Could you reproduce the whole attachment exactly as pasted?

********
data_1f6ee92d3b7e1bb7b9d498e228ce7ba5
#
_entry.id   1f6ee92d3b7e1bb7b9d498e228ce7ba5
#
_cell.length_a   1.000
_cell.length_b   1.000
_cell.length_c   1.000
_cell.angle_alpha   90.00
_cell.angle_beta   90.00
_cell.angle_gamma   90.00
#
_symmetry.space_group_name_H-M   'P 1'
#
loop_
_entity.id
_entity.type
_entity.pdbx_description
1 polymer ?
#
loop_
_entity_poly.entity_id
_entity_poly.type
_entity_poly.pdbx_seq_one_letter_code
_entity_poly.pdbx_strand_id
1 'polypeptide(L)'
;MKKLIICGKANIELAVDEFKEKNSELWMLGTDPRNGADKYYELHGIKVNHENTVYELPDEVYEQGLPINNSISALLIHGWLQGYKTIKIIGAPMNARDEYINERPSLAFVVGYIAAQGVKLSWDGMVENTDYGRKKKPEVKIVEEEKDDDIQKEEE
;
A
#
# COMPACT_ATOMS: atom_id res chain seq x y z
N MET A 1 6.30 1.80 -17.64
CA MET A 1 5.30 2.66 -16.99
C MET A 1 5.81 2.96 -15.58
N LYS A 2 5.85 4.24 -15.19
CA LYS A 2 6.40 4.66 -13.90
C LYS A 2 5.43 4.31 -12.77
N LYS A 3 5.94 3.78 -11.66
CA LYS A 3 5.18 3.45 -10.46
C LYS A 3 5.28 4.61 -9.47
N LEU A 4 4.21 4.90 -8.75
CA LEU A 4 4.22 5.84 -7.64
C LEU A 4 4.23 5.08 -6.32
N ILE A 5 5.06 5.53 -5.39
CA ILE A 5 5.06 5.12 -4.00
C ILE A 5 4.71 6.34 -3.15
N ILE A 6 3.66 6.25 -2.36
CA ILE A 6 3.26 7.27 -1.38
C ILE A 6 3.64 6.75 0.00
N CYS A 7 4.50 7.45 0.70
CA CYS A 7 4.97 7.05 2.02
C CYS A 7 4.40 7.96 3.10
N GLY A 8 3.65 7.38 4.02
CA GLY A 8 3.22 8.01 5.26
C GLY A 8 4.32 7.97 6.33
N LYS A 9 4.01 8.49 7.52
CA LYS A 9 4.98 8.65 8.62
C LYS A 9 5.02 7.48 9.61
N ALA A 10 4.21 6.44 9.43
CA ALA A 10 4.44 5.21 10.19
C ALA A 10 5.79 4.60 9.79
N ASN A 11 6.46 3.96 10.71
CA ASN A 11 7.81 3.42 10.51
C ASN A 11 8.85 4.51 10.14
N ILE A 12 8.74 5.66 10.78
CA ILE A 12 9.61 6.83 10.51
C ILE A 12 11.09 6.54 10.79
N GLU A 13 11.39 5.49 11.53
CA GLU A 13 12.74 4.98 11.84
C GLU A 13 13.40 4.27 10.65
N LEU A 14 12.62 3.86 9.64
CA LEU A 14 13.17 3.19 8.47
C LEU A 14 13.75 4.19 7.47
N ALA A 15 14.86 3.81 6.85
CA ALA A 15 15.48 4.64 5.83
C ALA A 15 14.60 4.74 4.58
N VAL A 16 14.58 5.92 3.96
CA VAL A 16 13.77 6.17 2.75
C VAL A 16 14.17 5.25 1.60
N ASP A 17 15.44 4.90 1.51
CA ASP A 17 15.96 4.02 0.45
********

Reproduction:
data_1f6ee92d3b7e1bb7b9d498e228ce7ba5
#
_entry.id   1f6ee92d3b7e1bb7b9d498e228ce7ba5
#
_cell.length_a   1.000
_cell.length_b   1.000
_cell.length_c   1.000
_cell.angle_alpha   90.00
_cell.angle_beta   90.00
_cell.angle_gamma   90.00
#
_symmetry.space_group_name_H-M   'P 1'
#
loop_
_entity.id
_entity.type
_entity.pdbx_description
1 polymer ?
#
loop_
_entity_poly.entity_id
_entity_poly.type
_entity_poly.pdbx_seq_one_letter_code
_entity_poly.pdbx_strand_id
1 'polypeptide(L)'
;MKKLIICGKANIELAVDEFKEKNSELWMLGTDPRNGADKYYELHGIKVNHENTVYELPDEVYEQGLPINNSISALLIHGWLQGYKTIKIIGAPMNARDEYINERPSLAFVVGYIAAQGVKLSWDGMVENTDYGRKKKPEVKIVEEEKDDDIQKEEE
;
A
#
# COMPACT_ATOMS: atom_id res chain seq x y z
N MET A 1 6.30 1.80 -17.64
CA MET A 1 5.30 2.66 -16.99
C MET A 1 5.81 2.96 -15.58
N LYS A 2 5.85 4.24 -15.19
CA LYS A 2 6.40 4.66 -13.90
C LYS A 2 5.43 4.31 -12.77
N LYS A 3 5.94 3.78 -11.66
CA LYS A 3 5.18 3.45 -10.46
C LYS A 3 5.28 4.61 -9.47
N LEU A 4 4.21 4.90 -8.75
CA LEU A 4 4.22 5.84 -7.64
C LEU A 4 4.23 5.08 -6.32
N ILE A 5 5.06 5.53 -5.39
CA ILE A 5 5.06 5.12 -4.00
C ILE A 5 4.71 6.34 -3.15
N ILE A 6 3.66 6.25 -2.36
CA ILE A 6 3.26 7.27 -1.38
C ILE A 6 3.64 6.75 0.00
N CYS A 7 4.50 7.45 0.70
CA CYS A 7 4.97 7.05 2.02
C CYS A 7 4.40 7.96 3.10
N GLY A 8 3.65 7.38 4.02
CA GLY A 8 3.22 8.01 5.26
C GLY A 8 4.32 7.97 6.33
N LYS A 9 4.01 8.49 7.52
CA LYS A 9 4.98 8.65 8.62
C LYS A 9 5.02 7.48 9.61
N ALA A 10 4.21 6.44 9.43
CA ALA A 10 4.44 5.21 10.19
C ALA A 10 5.79 4.60 9.79
N ASN A 11 6.46 3.96 10.71
CA ASN A 11 7.81 3.42 10.51
C ASN A 11 8.85 4.51 10.14
N ILE A 12 8.74 5.66 10.78
CA ILE A 12 9.61 6.83 10.51
C ILE A 12 11.09 6.54 10.79
N GLU A 13 11.39 5.49 11.53
CA GLU A 13 12.74 4.98 11.84
C GLU A 13 13.40 4.27 10.65
N LEU A 14 12.62 3.86 9.64
CA LEU A 14 13.17 3.19 8.47
C LEU A 14 13.75 4.19 7.47
N ALA A 15 14.86 3.81 6.85
CA ALA A 15 15.48 4.64 5.83
C ALA A 15 14.60 4.74 4.58
N VAL A 16 14.58 5.92 3.96
CA VAL A 16 13.77 6.17 2.75
C VAL A 16 14.17 5.25 1.60
N ASP A 17 15.44 4.90 1.51
CA ASP A 17 15.96 4.02 0.45